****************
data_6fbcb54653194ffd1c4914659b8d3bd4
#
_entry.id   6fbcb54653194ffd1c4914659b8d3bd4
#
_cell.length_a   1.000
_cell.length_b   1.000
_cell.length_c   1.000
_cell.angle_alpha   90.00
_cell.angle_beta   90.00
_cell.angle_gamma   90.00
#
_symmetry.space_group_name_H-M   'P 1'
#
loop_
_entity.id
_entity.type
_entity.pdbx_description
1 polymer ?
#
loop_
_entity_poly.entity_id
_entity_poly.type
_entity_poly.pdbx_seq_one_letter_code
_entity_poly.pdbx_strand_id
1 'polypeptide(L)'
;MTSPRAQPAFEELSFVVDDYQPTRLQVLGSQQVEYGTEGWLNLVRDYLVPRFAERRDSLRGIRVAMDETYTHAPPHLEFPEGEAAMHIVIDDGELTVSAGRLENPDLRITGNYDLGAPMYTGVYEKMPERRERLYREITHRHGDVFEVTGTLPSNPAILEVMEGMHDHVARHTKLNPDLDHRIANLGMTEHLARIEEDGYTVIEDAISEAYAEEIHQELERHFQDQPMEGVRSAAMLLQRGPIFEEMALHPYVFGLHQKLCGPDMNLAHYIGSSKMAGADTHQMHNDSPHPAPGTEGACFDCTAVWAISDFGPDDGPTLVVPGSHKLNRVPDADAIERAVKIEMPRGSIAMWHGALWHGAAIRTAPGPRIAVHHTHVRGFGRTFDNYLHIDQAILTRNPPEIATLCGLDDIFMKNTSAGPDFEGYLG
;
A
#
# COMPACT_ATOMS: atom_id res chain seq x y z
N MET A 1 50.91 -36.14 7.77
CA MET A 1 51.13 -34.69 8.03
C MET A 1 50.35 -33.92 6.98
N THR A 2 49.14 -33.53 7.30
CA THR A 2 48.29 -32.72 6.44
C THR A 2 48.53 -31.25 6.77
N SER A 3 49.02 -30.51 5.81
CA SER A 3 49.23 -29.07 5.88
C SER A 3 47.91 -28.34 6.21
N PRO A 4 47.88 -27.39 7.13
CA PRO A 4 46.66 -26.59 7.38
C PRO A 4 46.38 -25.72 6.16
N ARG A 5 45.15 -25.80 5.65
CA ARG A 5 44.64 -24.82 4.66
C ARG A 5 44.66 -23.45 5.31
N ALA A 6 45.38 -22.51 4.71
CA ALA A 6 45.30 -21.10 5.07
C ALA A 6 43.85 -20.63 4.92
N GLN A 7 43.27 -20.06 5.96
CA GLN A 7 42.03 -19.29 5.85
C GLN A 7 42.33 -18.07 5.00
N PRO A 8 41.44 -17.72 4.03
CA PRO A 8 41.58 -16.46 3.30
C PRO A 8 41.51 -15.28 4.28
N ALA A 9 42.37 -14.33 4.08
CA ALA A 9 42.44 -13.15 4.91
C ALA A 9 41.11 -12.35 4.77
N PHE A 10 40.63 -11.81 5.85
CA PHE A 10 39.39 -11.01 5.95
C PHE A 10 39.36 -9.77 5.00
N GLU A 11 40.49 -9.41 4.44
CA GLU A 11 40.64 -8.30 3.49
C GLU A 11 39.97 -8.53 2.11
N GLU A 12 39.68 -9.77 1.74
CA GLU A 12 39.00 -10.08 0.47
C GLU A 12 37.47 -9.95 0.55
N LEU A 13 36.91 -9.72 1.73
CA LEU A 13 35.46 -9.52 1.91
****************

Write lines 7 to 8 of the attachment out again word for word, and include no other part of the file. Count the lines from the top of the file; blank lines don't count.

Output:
_cell.length_c   1.000
_cell.angle_alpha   90.00